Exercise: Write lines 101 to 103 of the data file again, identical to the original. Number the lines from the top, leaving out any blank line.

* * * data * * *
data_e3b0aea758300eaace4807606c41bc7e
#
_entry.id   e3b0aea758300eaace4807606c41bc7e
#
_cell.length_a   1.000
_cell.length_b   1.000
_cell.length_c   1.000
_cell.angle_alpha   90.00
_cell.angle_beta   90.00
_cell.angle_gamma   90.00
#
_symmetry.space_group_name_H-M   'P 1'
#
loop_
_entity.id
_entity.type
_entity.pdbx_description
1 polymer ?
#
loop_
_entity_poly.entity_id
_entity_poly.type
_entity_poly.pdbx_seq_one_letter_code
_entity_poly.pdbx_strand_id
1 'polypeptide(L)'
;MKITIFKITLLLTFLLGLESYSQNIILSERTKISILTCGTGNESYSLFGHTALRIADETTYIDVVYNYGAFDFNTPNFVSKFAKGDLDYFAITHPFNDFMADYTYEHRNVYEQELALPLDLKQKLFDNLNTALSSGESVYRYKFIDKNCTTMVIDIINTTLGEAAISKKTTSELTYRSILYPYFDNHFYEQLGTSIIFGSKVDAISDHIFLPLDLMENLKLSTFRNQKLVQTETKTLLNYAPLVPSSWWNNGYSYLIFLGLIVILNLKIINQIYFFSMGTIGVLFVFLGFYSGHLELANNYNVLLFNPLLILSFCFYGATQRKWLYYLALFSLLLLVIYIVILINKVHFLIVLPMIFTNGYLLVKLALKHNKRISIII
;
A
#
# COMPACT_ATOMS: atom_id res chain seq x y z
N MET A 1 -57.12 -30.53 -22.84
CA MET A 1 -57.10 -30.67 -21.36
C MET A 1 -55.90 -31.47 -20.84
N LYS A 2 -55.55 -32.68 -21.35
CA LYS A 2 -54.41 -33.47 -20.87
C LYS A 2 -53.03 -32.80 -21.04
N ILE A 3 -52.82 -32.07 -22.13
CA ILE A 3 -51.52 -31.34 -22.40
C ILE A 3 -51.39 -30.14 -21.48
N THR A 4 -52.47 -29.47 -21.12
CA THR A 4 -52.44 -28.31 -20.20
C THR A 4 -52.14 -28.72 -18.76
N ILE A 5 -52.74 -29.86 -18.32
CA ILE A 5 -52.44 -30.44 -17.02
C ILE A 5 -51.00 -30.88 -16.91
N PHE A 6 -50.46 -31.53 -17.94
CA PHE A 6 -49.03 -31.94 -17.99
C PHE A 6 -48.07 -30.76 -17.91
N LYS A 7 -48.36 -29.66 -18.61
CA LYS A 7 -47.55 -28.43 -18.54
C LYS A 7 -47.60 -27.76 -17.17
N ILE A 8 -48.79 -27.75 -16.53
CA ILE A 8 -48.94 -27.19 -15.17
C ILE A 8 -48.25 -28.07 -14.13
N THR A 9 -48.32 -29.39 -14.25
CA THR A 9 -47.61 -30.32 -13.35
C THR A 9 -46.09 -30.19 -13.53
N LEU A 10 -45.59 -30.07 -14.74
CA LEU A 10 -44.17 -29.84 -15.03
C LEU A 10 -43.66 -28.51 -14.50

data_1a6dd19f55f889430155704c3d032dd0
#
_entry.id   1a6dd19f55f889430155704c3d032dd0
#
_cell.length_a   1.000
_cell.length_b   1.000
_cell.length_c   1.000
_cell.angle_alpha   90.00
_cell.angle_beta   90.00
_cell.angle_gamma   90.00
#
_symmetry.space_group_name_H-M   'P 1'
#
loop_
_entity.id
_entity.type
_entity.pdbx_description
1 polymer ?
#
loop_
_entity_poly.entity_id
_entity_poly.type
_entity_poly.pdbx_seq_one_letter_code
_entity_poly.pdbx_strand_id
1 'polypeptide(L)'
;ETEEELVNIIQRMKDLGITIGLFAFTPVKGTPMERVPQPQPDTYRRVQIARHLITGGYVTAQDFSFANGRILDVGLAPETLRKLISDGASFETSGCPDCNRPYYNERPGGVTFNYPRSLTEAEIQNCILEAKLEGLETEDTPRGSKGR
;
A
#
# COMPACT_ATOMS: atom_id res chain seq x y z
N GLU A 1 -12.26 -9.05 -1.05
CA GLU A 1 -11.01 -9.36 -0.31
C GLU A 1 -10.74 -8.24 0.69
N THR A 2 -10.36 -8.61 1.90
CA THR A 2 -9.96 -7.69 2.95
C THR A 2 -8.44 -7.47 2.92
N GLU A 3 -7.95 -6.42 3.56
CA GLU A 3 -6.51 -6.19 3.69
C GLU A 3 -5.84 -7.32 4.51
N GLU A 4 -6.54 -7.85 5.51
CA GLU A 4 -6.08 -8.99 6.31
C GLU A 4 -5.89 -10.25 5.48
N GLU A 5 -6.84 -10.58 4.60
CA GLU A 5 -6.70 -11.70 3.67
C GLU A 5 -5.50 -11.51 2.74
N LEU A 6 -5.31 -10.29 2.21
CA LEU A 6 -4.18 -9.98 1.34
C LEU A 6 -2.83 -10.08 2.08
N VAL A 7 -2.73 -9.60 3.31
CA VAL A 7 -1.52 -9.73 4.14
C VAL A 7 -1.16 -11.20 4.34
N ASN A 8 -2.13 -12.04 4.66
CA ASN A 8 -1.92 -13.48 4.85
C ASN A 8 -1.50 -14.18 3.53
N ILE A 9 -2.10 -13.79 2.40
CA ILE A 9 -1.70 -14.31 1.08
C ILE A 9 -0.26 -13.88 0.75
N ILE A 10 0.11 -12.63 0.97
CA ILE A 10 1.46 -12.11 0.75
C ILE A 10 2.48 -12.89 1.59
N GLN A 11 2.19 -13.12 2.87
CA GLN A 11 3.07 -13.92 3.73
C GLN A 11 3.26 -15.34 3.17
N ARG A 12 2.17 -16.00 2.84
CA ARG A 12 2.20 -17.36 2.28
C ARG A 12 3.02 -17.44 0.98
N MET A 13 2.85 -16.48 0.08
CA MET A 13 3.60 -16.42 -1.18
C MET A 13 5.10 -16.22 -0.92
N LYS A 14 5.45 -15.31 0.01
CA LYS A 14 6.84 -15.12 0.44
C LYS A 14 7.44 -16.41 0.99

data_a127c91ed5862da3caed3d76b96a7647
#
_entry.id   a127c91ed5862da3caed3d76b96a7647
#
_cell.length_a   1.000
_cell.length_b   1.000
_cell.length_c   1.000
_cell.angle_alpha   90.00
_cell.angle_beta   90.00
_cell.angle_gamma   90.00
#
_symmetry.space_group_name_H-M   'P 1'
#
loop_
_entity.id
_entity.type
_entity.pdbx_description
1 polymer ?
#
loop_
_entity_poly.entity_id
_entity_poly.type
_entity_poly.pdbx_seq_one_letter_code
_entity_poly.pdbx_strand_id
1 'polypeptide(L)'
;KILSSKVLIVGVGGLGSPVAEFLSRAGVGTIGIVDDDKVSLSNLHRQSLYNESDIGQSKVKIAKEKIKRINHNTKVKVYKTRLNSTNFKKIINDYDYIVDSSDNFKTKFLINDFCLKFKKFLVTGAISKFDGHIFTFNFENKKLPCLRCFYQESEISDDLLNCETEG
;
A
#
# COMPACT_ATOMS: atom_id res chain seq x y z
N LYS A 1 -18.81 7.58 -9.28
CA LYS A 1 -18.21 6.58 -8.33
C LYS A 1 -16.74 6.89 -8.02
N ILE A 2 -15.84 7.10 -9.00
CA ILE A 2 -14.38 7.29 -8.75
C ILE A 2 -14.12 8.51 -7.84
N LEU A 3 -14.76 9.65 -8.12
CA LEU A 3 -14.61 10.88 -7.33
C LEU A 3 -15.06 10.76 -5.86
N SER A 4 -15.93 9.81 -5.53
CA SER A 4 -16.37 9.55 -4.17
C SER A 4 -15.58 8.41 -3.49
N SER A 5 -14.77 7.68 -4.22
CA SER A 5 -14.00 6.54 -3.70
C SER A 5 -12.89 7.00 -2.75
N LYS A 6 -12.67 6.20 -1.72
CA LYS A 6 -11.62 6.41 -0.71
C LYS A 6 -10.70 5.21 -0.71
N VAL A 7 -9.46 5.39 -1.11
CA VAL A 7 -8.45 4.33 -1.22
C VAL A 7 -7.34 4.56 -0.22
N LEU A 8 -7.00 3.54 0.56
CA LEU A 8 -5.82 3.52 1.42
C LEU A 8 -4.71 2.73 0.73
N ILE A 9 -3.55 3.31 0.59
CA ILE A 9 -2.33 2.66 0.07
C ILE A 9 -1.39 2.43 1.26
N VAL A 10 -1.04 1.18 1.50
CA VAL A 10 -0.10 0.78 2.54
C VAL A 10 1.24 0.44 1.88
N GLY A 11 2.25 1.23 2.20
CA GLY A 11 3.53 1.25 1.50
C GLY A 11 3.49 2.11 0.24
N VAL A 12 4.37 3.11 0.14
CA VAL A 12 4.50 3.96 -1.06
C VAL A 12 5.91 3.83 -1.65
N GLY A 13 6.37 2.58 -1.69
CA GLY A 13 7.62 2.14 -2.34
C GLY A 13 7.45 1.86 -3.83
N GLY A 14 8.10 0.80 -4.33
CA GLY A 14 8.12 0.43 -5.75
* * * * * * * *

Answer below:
CA GLU A 4 -6.08 -8.99 6.31
C GLU A 4 -5.89 -10.25 5.48
N GLU A 5 -6.84 -10.58 4.60